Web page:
The Bank of Japan (BOJ) is a top 10 shareholder in 90% of stocks listed on the Nikkei 225. This startling statistic came from public research published in an April 2016 Bloomberg article by Yuji Nakamura, Anna Kitanaka and Nao Sano. The three Japanese market analysts also point out that the BOJ owns 55% of Japanese exchange-traded funds (ETFs), or more than every other investor in the world combined.

In fact, the BOJ owns more of Japan's equity market than BlackRock Inc. (NYSE: BLK) and Vanguard Group. This could be considered a nationalization of the Japanese stock market, except that the BOJ technically earned independence from the Japanese government in 1998. Modeled after the U.S. Federal Reserve system, the BOJ is a public-private chartered organization with a state-protected monopoly over the money supply.

"This is clearly distorting the sanity of the stock market," said Shingo Ide, chief strategist for the Toyko-based NLI Research Institute. Stock prices are supposed to reflect the underlying value of a company. To be priced correctly, equities should reflect earnings and other fundamental characteristics, not the whims of central bankers. Any unexpected policy moves could send the market haywire.

Security Purchases as Monetary Policy

On April 5, 2013, BOJ Governor Haruhiko Kuroda announced an ambitious bond and stock purchase program. The BOJ planned to buy between 60 and 70 trillion yen worth of securities with the hope of doubling Japan's monetary base.

As Nakamura, Kitanaka and Sano point out, the BOJ is not the first or only government agency to buy stocks of private companies. The U.S. Treasury Department and the Hong Kong government previously purchased distressed assets to prop up valuations and capitalize major companies after the Great Recession. The Japanese case is only different because of its unprecedented magnitude and relatively open-ended commitment.

It also leaves Japanese investors in a precarious situation because the BOJ is now the dominant presence in the Nikkei. Unlike other investors, the BOJ is not looking to earn dividends or capital gains. Instead, it only cares about preventing deflation.

Specifically, this is the culmination of the BOJ's desperate and experimental attempts to revive 2% inflation in Japan's economy. The 2% inflation target is a major policy goal for Prime Minister Shinzo Abe, though efforts have mostly fallen flat. Mainstream macroeconomic policy, which consists mainly of large government deficits and very low interest rates, has failed to revive growth in Japan for more than 25 years.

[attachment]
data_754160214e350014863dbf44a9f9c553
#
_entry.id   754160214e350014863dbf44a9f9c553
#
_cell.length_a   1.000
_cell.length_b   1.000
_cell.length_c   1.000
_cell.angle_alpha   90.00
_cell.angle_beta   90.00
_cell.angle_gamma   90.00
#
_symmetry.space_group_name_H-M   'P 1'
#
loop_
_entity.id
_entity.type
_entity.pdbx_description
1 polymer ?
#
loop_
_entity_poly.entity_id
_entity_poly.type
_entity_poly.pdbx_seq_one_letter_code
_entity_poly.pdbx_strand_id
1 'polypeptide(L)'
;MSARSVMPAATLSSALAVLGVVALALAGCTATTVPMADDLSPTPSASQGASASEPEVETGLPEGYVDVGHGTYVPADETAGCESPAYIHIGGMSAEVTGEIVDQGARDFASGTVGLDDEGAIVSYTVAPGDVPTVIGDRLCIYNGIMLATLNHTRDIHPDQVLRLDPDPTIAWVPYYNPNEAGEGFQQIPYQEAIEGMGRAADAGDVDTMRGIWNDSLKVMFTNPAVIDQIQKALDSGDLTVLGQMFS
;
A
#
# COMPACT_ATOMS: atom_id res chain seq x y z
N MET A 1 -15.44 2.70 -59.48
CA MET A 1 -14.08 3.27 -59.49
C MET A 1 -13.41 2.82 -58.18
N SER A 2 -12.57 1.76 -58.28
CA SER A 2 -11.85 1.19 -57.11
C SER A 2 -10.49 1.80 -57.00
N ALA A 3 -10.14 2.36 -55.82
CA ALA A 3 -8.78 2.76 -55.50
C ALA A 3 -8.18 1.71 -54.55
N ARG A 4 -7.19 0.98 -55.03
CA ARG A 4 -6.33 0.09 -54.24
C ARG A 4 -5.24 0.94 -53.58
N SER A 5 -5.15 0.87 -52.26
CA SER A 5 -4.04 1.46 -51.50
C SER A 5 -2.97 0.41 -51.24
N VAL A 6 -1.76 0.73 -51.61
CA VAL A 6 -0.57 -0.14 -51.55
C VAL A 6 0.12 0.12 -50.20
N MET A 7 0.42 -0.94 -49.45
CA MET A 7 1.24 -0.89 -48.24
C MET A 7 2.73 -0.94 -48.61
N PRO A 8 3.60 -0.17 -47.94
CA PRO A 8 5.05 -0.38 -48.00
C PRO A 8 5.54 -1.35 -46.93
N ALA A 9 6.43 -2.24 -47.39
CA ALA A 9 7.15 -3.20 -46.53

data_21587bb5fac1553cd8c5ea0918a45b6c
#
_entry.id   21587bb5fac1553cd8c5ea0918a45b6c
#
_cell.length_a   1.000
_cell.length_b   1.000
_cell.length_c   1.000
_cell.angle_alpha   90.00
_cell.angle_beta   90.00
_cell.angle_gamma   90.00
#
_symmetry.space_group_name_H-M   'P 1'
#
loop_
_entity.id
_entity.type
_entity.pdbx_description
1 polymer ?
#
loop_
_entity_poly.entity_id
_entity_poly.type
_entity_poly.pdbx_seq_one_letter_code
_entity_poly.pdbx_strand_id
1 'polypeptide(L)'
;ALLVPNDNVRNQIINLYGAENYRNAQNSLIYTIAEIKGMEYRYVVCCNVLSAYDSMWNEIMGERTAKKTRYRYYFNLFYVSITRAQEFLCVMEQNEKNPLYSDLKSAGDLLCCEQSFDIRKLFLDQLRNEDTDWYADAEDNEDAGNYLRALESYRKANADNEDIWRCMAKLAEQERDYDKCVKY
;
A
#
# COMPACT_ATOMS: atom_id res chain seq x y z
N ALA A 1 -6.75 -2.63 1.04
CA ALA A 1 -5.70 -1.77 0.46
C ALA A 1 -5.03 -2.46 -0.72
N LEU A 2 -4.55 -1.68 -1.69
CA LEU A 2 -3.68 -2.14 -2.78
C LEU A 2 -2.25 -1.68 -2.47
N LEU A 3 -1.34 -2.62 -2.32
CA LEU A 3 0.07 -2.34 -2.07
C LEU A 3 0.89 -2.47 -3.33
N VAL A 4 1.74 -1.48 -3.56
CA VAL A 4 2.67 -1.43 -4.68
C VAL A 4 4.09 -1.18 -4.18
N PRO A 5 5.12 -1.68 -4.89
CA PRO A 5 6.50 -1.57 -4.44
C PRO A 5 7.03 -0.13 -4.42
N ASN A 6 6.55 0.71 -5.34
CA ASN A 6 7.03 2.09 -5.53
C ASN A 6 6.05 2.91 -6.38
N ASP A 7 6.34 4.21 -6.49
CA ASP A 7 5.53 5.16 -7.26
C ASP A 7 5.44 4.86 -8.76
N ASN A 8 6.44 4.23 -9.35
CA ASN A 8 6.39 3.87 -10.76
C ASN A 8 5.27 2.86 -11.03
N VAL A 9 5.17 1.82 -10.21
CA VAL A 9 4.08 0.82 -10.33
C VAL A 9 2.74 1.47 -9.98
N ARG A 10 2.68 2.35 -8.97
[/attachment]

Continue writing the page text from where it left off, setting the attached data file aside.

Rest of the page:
The Tokyo Whale

Now the BOJ is a major shareholder in at least 200 of the 225 companies within the Nikkei. The central bank is gobbling up so many stocks that Nakamura, Kitanaka and Sano dubbed it the Tokyo Whale, as "whale" is a common name for big money players in the stock market.

The Tokyo Whale is expected to grow larger. Just a week before the Bloomberg article was published, analysts from Goldman Sachs predicted BOJ purchases of ETFs to climb to 7 trillion yen from 3.3 trillion yen per year. Reuters published an article entitled "BOJ Warming to Idea of Buying More Stock Funds: Sources" during the same week and predicted similar activity.

There Is Probably an Asset Bubble

Through these policies, the BOJ risks creating a very big asset bubble. Market analysts would say the Nikkei is detached from the fundamentals, much like the American technology sector in the late 1990s or the Japanese real estate market in the late 1980s. More air may enter the bubble if the BOJ ramps up securities purchases.

The BOJ may already find itself in an uncomfortable position. Even a relatively small sell-off could scare outside investors away from Japan, crushing valuations for Japanese firms. Worse yet, it means international currency markets aren't sure how to price the yen correctly. If the BOJ sells most or all of its private security assets, a huge amount of yen could leave circulation. If the BOJ keeps on printing and buying, eventually nobody may want to hold yen for fear of deflation.

This is a tightrope act, and it is not clear whether the BOJ can make it to the other side. All the while, there should be less pressure to improve corporate governance among Japanese firms. After all, managers and directors can always run to the BOJ for more money.

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